Two Hong Kong police officers handed jail terms for assaulting pro-democracy activist Ken Tsang during the 2014 Occupy protests have cleared their names, but the remaining five only won appeals against their sentences and will return to prison.
The long-awaited judgment came with the city’s embattled police force under fire for its response to recent protests against the now-suspended extradition bill and an unprecedented mob attack at Yuen Long MTR station last Sunday.
Court of Appeal vice-president Andrew Macrae and justices Ian McWalters and Jeremy Poon Shiu-chor spent eight months analysing the seven officers’ complaints that their convictions had been unsafe and their sentences, “manifestly excessive”.
The judges unanimously allowed the appeals of Constable Lau Hing-pui, and Detective Constable Wong Wai-ho, because neither were identified by witnesses in video recordings or photographs to prove their presence in the group of officers seen immediately before or after the assault. The sentences for the other five officers, who failed to overturn their convictions, will be reduced from 24 months to between 15 and 18 months.
The case had been the first time a court had found officers guilty of using excessive force while policing the 79-day civil disobedience movement, which shut down major roads as protesters called for greater democracy.
The seven officers are Chief Inspector Wong Cho-shing, 52; Senior Inspector Lau Cheuk-ngai, 33; Detective Sergeant Pak Wing-bun, 46; Constable Lau Hing-pui, 42; and detective constables Chan Siu-tan, 35, Kwan Ka-ho, 35, and Wong Wai-ho, 40.
They were found guilty in February 2017 of one count of assault occasioning actual bodily harm for attacking then Civic Party member Ken Tsang Kin-chiu, 44, who had been arrested for pouring liquid over other officers during a clearance operation in Admiralty on October 14, 2014.
News footage of Tsang curling up against the officers’ kicks, punches and baton strikes quickly circulated in 2014, making it one of the most controversial scenes from the largely peaceful protests, while the site gained infamy as the “dark corner”.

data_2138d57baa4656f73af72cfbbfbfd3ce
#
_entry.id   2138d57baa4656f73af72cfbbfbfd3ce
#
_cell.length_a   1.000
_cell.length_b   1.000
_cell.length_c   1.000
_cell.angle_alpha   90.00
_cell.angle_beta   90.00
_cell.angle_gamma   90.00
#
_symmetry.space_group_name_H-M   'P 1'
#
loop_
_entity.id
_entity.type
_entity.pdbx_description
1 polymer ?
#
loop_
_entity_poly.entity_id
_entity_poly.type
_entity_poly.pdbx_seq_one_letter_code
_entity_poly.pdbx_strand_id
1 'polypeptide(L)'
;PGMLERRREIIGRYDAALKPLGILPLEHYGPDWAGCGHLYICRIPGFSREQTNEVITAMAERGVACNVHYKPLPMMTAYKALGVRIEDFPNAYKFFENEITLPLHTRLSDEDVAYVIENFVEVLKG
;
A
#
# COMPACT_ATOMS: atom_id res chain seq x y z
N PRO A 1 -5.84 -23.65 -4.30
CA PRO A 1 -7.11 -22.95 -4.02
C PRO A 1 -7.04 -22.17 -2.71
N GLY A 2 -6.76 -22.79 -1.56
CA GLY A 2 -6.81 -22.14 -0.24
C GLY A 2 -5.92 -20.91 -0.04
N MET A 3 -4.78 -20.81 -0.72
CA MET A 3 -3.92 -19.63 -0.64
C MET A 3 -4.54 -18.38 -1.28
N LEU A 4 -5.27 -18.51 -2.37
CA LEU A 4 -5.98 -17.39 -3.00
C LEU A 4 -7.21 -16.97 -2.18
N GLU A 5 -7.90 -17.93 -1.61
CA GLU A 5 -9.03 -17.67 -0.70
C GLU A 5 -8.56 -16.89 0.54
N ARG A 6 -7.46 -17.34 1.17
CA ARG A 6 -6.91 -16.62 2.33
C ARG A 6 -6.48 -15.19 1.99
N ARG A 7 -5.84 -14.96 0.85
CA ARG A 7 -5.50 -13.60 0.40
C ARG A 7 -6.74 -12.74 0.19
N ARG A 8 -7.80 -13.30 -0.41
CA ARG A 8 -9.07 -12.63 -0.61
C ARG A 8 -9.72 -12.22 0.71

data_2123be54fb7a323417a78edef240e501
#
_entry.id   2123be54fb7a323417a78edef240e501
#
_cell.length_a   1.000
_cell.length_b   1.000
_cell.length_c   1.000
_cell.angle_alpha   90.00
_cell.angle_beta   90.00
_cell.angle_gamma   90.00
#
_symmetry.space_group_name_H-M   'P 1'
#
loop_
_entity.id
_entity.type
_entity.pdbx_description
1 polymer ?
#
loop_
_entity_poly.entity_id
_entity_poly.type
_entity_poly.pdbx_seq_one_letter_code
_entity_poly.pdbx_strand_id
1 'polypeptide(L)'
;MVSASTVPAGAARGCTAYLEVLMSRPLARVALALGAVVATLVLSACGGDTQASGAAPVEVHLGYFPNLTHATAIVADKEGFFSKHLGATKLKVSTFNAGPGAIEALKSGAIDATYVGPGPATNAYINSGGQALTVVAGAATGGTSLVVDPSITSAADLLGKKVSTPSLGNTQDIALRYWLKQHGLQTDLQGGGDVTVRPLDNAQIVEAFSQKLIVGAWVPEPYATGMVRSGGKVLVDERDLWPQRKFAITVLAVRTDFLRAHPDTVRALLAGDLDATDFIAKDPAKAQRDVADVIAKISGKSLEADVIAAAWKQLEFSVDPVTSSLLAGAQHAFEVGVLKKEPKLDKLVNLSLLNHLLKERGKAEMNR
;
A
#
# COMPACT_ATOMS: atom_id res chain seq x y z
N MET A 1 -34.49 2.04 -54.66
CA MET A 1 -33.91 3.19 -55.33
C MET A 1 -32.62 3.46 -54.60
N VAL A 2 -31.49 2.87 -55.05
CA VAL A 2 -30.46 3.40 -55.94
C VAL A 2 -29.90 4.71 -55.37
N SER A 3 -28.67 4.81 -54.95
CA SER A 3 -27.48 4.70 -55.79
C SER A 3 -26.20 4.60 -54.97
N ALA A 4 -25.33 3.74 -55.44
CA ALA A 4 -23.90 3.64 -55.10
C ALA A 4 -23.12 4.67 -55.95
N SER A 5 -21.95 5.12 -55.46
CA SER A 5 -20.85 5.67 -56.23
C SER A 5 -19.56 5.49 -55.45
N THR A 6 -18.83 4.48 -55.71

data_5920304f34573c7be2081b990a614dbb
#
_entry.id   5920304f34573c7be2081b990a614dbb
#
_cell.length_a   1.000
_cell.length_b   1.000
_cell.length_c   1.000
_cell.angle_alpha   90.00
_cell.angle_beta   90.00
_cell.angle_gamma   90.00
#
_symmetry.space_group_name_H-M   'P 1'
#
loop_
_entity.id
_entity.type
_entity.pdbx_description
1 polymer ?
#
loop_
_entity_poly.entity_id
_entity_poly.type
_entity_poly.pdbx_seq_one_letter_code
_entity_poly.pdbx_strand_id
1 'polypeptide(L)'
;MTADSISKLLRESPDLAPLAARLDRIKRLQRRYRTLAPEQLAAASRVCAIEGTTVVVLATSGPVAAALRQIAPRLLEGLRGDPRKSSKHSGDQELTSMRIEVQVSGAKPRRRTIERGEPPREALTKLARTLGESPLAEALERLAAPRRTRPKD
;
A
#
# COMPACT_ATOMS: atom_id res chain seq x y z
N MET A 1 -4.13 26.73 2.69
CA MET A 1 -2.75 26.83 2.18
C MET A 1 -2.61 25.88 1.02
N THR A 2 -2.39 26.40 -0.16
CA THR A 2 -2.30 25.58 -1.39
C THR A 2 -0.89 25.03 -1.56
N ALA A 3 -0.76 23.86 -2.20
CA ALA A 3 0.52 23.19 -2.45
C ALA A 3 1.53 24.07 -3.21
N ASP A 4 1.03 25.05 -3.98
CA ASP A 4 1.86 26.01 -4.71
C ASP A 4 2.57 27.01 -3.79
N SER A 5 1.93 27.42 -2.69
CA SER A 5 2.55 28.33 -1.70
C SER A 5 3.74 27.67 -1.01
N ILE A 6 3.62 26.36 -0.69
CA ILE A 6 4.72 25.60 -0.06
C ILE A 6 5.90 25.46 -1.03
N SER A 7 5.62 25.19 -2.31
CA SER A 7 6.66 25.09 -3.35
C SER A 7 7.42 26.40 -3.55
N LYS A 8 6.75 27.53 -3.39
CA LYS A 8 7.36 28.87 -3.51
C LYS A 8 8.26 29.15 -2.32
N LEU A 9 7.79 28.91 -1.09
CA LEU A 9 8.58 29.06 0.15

Subsequent medical examinations found the social worker sustained swelling and reddish bruises on his face, neck, shoulder, flank, chest and back.
District judge David Dufton jailed all seven officers for two years, after granting a six-month discount to factor the circumstances of the Occupy protests as well as personal factors such as the officers’ clear records, service to the community and likelihood of losing their pensions.
Chan alone was sentenced to one more month on one count of common assault for twice slapping Tsang at a police station, to be served concurrently with the longer jail term.
But all of them had been released on bail between June and August 2017 pending the outcome of these appeals against conviction and sentence, after serving between 134 and 176 days in jail.
At the appeal hearing last November, defence counsel Tim Owen QC argued the convictions were unsafe because they were based on edited footage that had not been properly authenticated.
“There is a lengthy break in continuity [of the footage], which is crucial if you’re basing the case on identification,” Owen said.
The defence lawyers demanded new sentences that would allow their clients’ immediate release, with Charlotte Draycott SC appealing to the court to consider that police officers suffer “a special harshness” in prison.
But prosecutors countered that the trial judge had rightly balanced the need for a deterrent sentence to maintain public confidence, and the officers’ personal circumstances, in reaching the right sentence for a serious offence.
Tsang was jailed for five weeks in a separate trial at Kowloon City Court over one count of assaulting police and two of resisting police.
He dropped his appeal and served time the following year, after his assailants were jailed.